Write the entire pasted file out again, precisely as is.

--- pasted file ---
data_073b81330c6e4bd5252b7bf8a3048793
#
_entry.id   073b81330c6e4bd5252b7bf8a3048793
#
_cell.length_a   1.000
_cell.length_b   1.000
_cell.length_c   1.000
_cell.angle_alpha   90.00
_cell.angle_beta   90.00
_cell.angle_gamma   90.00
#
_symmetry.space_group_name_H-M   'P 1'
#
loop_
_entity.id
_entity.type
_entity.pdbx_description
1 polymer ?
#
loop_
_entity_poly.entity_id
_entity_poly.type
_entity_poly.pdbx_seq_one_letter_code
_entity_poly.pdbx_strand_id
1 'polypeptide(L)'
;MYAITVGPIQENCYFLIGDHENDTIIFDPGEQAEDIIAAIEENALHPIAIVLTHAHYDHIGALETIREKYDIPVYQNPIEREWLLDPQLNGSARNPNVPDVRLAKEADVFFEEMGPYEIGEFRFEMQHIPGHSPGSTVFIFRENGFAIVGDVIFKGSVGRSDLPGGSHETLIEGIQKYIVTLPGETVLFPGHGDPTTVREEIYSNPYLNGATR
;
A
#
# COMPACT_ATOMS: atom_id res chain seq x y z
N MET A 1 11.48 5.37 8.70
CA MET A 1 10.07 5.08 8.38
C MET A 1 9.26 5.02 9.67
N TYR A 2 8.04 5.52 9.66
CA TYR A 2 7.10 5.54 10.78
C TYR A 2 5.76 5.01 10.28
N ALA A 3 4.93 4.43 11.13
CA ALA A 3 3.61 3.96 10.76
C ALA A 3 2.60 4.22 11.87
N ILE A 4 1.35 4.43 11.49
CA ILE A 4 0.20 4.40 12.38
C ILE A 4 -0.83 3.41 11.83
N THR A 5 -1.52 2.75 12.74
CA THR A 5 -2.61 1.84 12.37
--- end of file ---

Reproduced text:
data_073b81330c6e4bd5252b7bf8a3048793
#
_entry.id   073b81330c6e4bd5252b7bf8a3048793
#
_cell.length_a   1.000
_cell.length_b   1.000
_cell.length_c   1.000
_cell.angle_alpha   90.00
_cell.angle_beta   90.00
_cell.angle_gamma   90.00
#
_symmetry.space_group_name_H-M   'P 1'
#
loop_
_entity.id
_entity.type
_entity.pdbx_description
1 polymer ?
#
loop_
_entity_poly.entity_id
_entity_poly.type
_entity_poly.pdbx_seq_one_letter_code
_entity_poly.pdbx_strand_id
1 'polypeptide(L)'
;MYAITVGPIQENCYFLIGDHENDTIIFDPGEQAEDIIAAIEENALHPIAIVLTHAHYDHIGALETIREKYDIPVYQNPIEREWLLDPQLNGSARNPNVPDVRLAKEADVFFEEMGPYEIGEFRFEMQHIPGHSPGSTVFIFRENGFAIVGDVIFKGSVGRSDLPGGSHETLIEGIQKYIVTLPGETVLFPGHGDPTTVREEIYSNPYLNGATR
;
A
#
# COMPACT_ATOMS: atom_id res chain seq x y z
N MET A 1 11.48 5.37 8.70
CA MET A 1 10.07 5.08 8.38
C MET A 1 9.26 5.02 9.67
N TYR A 2 8.04 5.52 9.66
CA TYR A 2 7.10 5.54 10.78
C TYR A 2 5.76 5.01 10.28
N ALA A 3 4.93 4.43 11.13
CA ALA A 3 3.61 3.96 10.76
C ALA A 3 2.60 4.22 11.87
N ILE A 4 1.35 4.43 11.49
CA ILE A 4 0.20 4.40 12.38
C ILE A 4 -0.83 3.41 11.83
N THR A 5 -1.52 2.75 12.74
CA THR A 5 -2.61 1.84 12.37